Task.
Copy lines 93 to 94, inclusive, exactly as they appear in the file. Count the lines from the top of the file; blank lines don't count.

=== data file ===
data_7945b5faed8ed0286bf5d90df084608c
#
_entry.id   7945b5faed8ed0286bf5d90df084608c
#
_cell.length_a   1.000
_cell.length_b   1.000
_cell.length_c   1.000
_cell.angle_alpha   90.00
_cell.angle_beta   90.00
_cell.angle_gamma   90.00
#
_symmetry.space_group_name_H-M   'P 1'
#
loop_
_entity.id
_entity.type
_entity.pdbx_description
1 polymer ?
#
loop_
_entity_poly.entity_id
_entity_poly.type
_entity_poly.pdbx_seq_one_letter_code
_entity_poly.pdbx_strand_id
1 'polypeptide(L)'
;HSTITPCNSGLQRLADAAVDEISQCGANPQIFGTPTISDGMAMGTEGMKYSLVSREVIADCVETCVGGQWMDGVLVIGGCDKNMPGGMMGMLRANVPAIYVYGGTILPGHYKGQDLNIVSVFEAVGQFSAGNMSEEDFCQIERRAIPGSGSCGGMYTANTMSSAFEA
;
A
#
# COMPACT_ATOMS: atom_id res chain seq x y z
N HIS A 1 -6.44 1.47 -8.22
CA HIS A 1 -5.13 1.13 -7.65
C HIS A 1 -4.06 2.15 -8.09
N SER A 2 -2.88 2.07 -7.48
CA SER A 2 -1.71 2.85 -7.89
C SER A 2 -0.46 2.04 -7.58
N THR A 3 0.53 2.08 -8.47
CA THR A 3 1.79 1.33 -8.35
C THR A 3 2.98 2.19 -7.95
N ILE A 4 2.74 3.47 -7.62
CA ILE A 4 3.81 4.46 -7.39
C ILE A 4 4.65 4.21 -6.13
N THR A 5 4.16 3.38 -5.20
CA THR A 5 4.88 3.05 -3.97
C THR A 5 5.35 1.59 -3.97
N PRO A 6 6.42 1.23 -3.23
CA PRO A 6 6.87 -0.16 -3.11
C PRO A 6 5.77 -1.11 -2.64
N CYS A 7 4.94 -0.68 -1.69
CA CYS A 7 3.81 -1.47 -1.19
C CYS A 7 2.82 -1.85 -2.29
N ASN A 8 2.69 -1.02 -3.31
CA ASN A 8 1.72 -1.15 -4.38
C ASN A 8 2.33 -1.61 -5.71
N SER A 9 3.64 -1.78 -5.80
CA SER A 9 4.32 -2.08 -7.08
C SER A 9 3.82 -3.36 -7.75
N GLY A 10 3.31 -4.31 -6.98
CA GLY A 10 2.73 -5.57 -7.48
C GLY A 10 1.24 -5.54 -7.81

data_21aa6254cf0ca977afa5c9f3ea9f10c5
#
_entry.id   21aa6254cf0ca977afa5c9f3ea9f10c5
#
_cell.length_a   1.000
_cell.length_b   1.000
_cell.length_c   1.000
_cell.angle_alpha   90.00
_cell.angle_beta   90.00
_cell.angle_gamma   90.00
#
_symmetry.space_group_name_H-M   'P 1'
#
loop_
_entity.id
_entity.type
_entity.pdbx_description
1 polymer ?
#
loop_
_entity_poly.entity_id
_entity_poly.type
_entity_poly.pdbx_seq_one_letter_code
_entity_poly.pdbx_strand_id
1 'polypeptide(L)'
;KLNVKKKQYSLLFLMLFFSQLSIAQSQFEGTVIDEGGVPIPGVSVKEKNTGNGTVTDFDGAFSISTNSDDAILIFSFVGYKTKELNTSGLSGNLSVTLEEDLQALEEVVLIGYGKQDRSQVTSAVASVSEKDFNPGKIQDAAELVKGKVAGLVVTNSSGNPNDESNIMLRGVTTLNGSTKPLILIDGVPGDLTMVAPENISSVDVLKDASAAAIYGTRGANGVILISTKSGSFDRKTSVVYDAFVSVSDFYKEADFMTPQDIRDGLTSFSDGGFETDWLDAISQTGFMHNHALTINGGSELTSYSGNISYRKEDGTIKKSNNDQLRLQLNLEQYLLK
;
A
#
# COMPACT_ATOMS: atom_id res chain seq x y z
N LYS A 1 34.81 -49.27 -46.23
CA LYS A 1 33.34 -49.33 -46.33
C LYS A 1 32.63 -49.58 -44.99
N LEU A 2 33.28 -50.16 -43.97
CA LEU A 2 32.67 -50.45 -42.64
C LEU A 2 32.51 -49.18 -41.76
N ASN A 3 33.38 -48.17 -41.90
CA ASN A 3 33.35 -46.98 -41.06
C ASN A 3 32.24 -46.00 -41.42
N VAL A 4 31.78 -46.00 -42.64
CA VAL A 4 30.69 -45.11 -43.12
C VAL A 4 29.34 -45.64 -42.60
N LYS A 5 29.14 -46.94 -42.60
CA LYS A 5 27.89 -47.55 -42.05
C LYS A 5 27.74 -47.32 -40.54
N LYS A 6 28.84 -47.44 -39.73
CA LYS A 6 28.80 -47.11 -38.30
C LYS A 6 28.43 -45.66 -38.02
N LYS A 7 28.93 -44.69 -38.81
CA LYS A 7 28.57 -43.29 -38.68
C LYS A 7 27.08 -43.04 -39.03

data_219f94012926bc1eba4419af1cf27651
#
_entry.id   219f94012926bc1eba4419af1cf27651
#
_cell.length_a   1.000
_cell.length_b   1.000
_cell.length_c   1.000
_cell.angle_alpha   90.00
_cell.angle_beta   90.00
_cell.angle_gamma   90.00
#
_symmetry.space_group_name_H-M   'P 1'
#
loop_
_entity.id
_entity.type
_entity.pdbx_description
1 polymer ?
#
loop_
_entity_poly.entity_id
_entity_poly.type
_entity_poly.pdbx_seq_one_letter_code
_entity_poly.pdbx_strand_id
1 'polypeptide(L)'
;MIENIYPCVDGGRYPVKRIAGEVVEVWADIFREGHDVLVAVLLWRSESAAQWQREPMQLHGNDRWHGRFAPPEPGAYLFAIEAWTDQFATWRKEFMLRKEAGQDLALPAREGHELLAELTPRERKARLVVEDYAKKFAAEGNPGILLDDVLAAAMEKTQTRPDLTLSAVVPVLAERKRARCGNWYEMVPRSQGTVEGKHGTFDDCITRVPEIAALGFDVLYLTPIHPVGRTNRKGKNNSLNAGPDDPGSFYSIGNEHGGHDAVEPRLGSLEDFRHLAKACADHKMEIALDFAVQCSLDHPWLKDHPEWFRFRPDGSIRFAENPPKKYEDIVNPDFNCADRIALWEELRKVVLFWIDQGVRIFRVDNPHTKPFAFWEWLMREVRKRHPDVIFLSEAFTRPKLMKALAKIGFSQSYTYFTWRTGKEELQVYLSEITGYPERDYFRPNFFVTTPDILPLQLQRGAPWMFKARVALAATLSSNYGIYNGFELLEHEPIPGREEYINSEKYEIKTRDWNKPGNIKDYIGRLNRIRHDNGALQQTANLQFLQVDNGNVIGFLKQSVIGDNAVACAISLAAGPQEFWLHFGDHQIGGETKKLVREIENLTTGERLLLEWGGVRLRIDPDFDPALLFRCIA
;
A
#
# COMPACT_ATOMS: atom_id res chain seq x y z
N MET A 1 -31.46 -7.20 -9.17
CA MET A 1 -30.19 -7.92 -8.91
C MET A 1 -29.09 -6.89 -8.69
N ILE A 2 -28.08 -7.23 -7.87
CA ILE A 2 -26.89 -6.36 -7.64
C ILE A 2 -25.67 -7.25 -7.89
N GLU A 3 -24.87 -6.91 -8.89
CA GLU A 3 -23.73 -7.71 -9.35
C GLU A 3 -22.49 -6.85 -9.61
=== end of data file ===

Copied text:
C LYS A 1 32.63 -49.58 -44.99
N LEU A 2 33.28 -50.16 -43.97